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The future of heavy-duty engine oils: leaner and cleaner

June 14, 2024
A new class of heavy-duty engine oils has oil marketers searching for the optimal balance of low viscosity, fuel economy, aftertreatment preservation, and overall wear protection.

Heavy-duty engine manufacturers aren’t the only ones being affected by the EPA’s stringent new emissions standards for MY 2027. Oil marketers are fervently working to develop a new class of engine oils (PC-12) that will deliver sufficient hardware protection for tomorrow’s engines while also helping engine makers satisfy the emissions and performance requirements of the new EPA standards.

“The most critical requirements include a huge reduction in NOx emissions, 75% lower than currently allowed,” said Walt Collier, commercial sector manager for Chevron. “In addition, Class 8 trucks will now be required to stay compliant with the new emissions standards for 800,000 miles, a near doubling of the current useful life requirement. For lubricant producers, the standards also call for further reductions in phosphorous and sulfated ash that can impair emissions control systems and diminish fuel economy.”

Lower viscosities are coming

The 2027 EPA standards also call for a reduction in GHG (greenhouse gas) emissions, i.e., CO2. One of the best ways to accomplish that is to reduce fuel consumption. Engine oil can play a role in this by helping to improve fuel economy through lower viscosity grades.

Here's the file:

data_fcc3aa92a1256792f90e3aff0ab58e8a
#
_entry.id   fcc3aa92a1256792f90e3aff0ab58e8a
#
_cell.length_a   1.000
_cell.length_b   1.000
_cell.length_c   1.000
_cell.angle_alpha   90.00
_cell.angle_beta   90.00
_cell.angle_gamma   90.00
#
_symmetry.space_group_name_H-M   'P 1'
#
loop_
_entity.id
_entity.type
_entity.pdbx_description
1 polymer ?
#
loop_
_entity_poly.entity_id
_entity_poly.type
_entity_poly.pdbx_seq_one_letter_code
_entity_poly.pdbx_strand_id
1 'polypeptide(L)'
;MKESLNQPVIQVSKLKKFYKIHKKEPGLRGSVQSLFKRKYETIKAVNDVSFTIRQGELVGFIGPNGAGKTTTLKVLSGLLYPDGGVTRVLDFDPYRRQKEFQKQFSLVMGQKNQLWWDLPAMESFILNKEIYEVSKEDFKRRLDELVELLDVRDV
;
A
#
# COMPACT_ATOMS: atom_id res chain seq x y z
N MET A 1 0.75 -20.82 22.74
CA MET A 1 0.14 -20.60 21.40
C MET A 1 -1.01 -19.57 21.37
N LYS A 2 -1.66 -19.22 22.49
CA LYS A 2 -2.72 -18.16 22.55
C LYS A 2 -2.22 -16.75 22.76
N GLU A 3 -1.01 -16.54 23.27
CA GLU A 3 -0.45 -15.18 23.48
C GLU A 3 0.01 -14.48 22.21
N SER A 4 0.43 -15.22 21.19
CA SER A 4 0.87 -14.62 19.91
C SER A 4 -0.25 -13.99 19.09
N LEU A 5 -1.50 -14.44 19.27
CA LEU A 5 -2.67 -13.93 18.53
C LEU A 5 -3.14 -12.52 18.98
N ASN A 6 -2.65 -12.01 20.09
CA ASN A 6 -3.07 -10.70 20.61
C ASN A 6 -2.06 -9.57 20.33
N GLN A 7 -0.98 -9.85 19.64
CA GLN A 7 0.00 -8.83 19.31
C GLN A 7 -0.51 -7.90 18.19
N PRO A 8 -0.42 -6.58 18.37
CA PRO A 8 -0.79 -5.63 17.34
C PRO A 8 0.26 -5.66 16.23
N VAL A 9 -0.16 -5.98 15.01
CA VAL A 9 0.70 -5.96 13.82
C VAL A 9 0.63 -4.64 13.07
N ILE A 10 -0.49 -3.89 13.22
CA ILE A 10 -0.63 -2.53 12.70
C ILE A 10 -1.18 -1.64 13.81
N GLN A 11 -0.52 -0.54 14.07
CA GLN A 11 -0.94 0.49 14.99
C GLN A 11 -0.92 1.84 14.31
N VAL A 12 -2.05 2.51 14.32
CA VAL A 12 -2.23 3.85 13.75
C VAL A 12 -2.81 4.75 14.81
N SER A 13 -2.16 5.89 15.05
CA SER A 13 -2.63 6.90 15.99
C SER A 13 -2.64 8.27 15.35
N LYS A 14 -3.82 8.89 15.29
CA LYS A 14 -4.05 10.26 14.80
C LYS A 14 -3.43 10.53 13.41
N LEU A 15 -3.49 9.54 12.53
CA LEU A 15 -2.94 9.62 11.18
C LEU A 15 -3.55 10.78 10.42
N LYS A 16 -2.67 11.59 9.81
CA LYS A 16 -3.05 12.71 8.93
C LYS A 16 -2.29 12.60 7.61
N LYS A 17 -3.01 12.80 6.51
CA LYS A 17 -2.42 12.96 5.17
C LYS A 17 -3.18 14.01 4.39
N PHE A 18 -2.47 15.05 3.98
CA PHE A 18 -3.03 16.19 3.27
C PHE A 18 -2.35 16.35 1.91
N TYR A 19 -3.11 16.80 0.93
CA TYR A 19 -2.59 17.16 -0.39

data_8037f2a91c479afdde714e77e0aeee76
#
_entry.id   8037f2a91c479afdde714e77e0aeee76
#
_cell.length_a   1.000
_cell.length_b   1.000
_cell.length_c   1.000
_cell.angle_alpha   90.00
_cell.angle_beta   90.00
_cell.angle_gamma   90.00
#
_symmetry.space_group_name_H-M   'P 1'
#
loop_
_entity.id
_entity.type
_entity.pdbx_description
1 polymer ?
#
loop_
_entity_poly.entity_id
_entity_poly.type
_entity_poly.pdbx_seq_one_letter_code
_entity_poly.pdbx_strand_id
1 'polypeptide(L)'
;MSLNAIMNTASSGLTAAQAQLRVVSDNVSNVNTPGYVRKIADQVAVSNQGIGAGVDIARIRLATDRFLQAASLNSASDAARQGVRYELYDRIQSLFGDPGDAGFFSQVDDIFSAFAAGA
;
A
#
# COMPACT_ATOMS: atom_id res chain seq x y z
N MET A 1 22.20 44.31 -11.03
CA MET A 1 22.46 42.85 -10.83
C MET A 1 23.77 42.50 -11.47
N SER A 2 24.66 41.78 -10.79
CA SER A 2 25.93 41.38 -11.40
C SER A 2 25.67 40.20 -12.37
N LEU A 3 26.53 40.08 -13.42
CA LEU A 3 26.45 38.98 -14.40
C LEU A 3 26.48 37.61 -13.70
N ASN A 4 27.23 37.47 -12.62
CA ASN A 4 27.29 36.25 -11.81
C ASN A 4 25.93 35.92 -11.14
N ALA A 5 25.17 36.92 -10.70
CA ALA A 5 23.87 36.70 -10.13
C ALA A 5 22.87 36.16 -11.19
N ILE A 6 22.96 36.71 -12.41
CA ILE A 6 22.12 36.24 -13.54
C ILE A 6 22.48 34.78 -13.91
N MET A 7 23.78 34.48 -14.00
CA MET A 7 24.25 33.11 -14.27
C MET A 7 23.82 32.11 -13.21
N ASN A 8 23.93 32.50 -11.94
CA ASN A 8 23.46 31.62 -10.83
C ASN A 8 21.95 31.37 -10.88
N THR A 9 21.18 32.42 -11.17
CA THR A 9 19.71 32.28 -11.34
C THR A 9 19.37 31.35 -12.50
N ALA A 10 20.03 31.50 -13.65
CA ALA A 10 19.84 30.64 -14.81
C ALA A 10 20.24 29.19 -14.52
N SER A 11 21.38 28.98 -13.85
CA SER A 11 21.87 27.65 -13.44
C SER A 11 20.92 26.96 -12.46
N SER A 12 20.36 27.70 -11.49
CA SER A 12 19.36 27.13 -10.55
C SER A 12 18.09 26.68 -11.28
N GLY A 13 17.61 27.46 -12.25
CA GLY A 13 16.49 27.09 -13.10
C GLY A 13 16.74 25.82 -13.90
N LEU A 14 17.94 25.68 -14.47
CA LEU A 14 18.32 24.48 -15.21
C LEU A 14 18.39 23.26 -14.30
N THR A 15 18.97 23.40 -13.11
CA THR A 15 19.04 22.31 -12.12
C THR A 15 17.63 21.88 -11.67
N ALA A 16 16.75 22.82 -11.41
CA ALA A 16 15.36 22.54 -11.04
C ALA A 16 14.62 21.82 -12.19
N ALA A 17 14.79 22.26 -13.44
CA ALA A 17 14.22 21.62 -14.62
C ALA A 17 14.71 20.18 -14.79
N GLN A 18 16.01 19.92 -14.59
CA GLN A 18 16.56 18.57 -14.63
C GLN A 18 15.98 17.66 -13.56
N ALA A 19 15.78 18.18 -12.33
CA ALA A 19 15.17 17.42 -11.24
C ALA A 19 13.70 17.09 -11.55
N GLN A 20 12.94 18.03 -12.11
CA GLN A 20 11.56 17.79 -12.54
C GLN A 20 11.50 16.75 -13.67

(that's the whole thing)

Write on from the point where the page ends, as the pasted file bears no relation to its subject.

The industry has already seen substantial improvements in fuel economy with previous oil classes. It is generally accepted that switching from a CK-4 15W-40 to a 10W-30 can help improve fuel economy by 1-2%. Moving from a CK-4 10W-30 to an FA-4 10W-30 could yield another 0.5-1% gain.

Where might things be headed with the new PC-12 class of oils in 2027?

“Within this category, we are looking closely at the potential for SAE 20-weight oils, which will be a big step for the industry,” Collier said. “While this concept is new to us in North America, Europe has been a few years ahead of the curve. Some OEMs now require 0W-20 viscosities in their factory fill lubricants. U.S. OEMs that have partners or working relationships with European engine builders are studying their experience carefully and applying those learnings in their new engine designs.”

According to Paul Cigala, senior commercial vehicle lubricants applications engineer at ExxonMobil, one of the new 20-weights could help fleets see another 0.5-1% fuel economy improvement over an FA-4 (10W-30).

Read more: Making your fleet more adaptable with oil analysis

“Low viscosity reduces drag within the engine, as well as pumping and rotational losses,” explained Darryl Purificati, senior technical advisor for OEM/Automotive at Petro-Canada Lubricants, an HF Sinclair brand, and chair of the API lubricants committee. “New lubricant technology can also help to improve the friction characteristics of an engine oil.”

Additionally, because viscosity decreases as the oil heats up, engine manufacturers can further gain engine efficiency by controlling operating temperatures. This is why oxidation stability is becoming increasingly important.

“Improvements in oil oxidation stability can facilitate this strategy by maintaining the life of the oil,” said Karin Haumann, OEM technical manager at Shell Global Solutions. “Oxidation stability improvements were included in CK-4/FA-4 and will further be improved with PC-12.”

To that point, Haumann is also anticipating increased use of synthetic base oils.

“Improvements in oxidation stability are partly the result of improvements in synthetic base oils,” said Haumann, who is also chair of the PC-12 category development team for API. “Synthetic base oils are molecularly more uniform and perform better at both ends of the temperature spectrum. As base oil quality improves, we can provide a finished product that has better oxidative stability. So when you think about it, low viscosity and synthetics really go hand in hand.”